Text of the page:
The circuitry associated with those two coils comprises a phase sense oscillator incorporating one of the coils and a tuned sensor network incorporating the other coil. The frequency of the phase sense oscillator is varied as a function of the instantaneous inductance of its respective coil, which is in turn determined by its present positioning relative to the teeth and slots of the tone wheel. Although the phase sense oscillator drives the tuned sensor network bearing the sensor coil, that second coil is displaced from the first such that the inductive changes to it as a result of the passing teeth and slots are normally out-of-phase with those affecting the first coil. The resulting signals from the phase sense oscillator and the tuned sensor network are typically phase shifted by varying amounts, however, that phase will reverse itself twice during rotation of the tone wheel through an angle θ commensurate with the pitch between successive teeth on the tone wheel. Further, phase condition detection circuitry associated with the inductive speed detector monitors the signals provided by the phase sense oscillator and the tuned sensor network to detect the instant at which the relative phases of the two signals reverse relative to one another. That event is indicative of some fixed position on the tone wheel and accordingly, is repeatable as the tone wheel rotates for generating timing reference pulses.
A potential problem associated with various inductive speed detectors, and particularly those relying on phase shift principles, resides in the possible generation of unwanted output timing reference signals as a result of a small amount of reverse rotation, or backlash, of the tone wheel which may be generated by mechanical vibration, either when the wheel is in a nonrotating state or is rotating at an extremely slow speed. Although that reverse rotation may be of relatively small amplitude, it may nonetheless be sufficient to be detected as a reversal of the phase sequence between the signals and thus be incorrectly interpreted as a valid timing reference pulse.
Although the aforementioned U.S. Pat. No. 3,716,787 does disclose the provision of a hysteresis effect in its particular circuit to overcome some of the foregoing limitations, it does so by use of a feedback arrangement which relies upon scaling resistors to establish a threshold level against which the oscillating signal derived from the signal sensor is compared in the generation of a digital signal level for controlling the output flip-flop device. While the provision of hysteresis in that manner for that particular configuration of sensing circuit may be acceptable, it is preferable to minimize the number of components in the hysteresis circuit which may experience variances in their tolerances. Moreover, it is desirable to provide an effective and optimal hysteresis control for a speed detector of the type employing two inductive sensing coils and respective associated circuitry.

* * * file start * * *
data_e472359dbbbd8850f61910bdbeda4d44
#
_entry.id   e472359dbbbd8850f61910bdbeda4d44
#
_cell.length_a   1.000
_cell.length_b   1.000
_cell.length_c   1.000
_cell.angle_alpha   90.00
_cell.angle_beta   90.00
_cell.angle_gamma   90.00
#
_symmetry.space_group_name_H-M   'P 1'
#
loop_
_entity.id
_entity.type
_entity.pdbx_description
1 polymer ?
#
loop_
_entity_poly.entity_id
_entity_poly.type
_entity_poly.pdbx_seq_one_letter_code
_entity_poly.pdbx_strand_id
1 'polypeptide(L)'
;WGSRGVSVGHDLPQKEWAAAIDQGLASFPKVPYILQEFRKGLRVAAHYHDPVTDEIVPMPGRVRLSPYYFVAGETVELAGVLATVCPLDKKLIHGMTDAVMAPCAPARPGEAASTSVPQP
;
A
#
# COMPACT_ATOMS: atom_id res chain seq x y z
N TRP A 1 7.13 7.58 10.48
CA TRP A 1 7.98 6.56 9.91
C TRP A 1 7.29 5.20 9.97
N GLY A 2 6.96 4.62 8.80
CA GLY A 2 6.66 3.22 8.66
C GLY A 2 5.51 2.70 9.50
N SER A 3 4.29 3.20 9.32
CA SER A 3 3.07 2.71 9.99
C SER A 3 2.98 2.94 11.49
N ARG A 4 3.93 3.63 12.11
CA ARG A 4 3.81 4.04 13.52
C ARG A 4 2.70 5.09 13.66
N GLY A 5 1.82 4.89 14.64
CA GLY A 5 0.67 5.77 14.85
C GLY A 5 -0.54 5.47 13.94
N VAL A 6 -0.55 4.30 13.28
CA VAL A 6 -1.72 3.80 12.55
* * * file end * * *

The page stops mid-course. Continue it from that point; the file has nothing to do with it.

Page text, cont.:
Accordingly, it is a principal object of the invention to provide an improved speed detector apparatus which is operative at all speeds, yet is relatively insensitive to some vibration in the tone wheel at low speed conditions. Included within this object is the provision of a hysteresis effect in a manner which is relatively economical and reliable, particularly in a circuit employing two sensor coils.
According to the invention there is provided an improved speed detector apparatus for use in combination with a tone wheel having multiple metal teeth and which is susceptible to relative backward displacement due to backlash or vibration. The apparatus includes an oscillator, a tuned circuit interconnected with the oscillator and phase shift condition detection means coupled to the oscillator and the tuned circuit. The oscillator comprises a first inductive sensing coil adapted to be positioned adjacent to passing teeth on the tone wheel to thereby change its inductance, the frequency of the oscillator being determined at least partly by the inductance of the first coil. The tuned circuit interconnected with the oscillator comprises a second inductive sensing coil, that tuned circuit being driven by the oscillator and the second inductive sensing coil being adapted to be positioned adjacent to passing teeth on the tone wheel. The first and second inductive sensing coils are offset from one another relative to the passing teeth on the tone wheel such that their respective changes of inductance are relatively out-of-phase. The ouput signals of the oscillator and the tuned circuit cyclically shift phase as the tone wheel is displaced. Moreover, their relative phases also reverse. A phase reversal detector detects the reversal of the phase sequence between the oscillator and the tuned circuit and provides timing pulses recurring at a frequency representative of the speed of the tone wheel. A hysteresis circuit, connected between the phase-reversal detector and the oscillator or the tuned circuit, automatically adjusts the DC voltage of the respective oscillator and/or tuned circuit upon detection of phase reversal to increase the magnitude of the phase shift.
The oscillator and the tuned circuit each include means, as for instance an inverter amplifier, for providing their respective output signals as a digital waveform, and the duty cycle of the digital waveform is at least partly a function of the DC voltage of the respective oscillator and tuned circuit. By decreasing the DC voltage in the oscillator, the width of its digital waveform output will decrease. In one embodiment, that signal is further inverted in the oscillator and the resulting widened signal is connected to the tuned circuit to increase its DC voltage level and correspondingly increase the width of its digital waveform output signal. The resulting changes in output signal "width" operate to increase the apparent phase shift between the signals, and thereby provides the desired hysteresis.